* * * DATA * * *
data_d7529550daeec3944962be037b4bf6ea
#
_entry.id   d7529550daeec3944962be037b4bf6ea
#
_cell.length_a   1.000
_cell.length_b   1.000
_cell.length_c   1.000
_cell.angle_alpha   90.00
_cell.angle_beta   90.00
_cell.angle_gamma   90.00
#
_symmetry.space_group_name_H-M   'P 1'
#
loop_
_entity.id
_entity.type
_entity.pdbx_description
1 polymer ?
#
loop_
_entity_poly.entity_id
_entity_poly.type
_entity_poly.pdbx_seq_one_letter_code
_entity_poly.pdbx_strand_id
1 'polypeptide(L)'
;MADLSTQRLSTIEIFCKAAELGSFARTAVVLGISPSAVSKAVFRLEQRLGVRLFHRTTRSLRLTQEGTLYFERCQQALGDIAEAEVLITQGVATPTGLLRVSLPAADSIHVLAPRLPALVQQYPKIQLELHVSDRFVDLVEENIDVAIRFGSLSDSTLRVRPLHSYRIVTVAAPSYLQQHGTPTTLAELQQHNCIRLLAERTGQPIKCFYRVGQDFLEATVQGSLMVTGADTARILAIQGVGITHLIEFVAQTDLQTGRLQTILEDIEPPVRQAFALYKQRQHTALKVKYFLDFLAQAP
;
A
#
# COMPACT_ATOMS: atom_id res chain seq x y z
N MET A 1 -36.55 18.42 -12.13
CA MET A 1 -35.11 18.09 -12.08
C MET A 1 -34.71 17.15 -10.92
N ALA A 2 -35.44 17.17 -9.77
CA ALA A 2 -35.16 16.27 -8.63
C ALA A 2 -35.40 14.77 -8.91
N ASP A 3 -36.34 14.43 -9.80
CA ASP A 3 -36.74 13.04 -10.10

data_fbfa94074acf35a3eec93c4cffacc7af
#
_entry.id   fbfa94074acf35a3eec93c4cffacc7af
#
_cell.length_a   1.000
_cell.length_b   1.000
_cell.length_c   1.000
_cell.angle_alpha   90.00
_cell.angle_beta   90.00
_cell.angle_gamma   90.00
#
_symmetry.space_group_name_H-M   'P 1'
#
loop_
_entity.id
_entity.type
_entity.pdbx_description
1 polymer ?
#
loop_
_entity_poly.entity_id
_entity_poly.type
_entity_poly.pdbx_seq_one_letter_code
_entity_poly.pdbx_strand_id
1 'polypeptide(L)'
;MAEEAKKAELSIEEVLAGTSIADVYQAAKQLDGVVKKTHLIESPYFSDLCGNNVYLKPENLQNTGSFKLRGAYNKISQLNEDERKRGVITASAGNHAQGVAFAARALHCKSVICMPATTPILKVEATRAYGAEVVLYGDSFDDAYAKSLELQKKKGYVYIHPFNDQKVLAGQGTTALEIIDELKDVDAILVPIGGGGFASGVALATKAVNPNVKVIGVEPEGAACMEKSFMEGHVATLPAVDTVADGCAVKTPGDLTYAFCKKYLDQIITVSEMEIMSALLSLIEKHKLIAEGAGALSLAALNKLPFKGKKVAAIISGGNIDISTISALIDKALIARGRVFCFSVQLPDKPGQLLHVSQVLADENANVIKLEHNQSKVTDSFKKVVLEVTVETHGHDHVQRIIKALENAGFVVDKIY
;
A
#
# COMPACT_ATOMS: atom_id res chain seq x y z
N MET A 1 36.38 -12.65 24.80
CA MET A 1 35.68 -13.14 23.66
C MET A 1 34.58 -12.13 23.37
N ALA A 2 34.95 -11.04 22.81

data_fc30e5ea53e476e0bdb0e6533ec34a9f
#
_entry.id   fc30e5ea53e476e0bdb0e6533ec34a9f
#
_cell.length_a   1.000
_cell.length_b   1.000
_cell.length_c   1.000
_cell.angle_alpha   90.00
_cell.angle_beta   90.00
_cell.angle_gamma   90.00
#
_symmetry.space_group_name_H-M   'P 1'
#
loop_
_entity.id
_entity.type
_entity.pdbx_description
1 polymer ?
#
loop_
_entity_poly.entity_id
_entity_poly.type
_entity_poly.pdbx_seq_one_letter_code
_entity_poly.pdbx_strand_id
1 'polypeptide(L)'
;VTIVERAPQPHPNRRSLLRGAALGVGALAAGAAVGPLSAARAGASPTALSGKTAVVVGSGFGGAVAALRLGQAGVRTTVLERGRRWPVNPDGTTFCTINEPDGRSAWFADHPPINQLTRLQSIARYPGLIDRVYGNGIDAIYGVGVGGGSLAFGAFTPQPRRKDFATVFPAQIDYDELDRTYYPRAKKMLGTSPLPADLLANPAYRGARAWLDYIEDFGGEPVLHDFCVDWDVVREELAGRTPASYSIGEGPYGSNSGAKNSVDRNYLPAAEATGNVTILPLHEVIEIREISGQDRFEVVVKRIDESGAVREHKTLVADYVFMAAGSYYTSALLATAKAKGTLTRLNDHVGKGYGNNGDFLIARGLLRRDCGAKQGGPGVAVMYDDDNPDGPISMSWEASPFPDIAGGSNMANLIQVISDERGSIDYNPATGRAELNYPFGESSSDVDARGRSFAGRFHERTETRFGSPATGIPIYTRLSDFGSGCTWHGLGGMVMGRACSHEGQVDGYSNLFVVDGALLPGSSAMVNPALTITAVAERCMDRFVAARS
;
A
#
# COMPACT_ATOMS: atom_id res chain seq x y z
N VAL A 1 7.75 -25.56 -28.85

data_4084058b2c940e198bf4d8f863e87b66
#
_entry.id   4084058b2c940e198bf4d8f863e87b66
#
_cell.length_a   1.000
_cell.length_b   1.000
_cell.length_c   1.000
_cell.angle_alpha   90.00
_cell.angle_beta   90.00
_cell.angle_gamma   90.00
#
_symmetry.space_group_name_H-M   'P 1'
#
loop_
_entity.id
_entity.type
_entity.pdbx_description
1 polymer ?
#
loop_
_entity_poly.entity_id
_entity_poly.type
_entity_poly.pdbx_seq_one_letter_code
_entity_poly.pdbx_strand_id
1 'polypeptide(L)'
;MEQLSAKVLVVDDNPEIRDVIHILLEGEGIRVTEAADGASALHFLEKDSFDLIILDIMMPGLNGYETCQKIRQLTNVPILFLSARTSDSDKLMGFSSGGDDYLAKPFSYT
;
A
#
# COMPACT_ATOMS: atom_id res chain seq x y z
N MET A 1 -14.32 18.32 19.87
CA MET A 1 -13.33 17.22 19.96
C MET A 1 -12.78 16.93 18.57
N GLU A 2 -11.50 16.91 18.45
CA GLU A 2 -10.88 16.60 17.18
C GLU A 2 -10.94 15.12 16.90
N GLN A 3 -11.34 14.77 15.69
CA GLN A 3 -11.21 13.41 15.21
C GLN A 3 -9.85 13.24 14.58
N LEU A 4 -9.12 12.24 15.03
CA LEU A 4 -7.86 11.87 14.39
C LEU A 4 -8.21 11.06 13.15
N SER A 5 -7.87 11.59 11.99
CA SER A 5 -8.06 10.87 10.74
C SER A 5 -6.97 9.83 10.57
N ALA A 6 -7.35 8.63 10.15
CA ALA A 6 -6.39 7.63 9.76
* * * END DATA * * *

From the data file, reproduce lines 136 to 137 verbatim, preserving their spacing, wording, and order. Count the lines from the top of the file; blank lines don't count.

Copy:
C MET A 1 -12.78 16.93 18.57
N GLU A 2 -11.50 16.91 18.45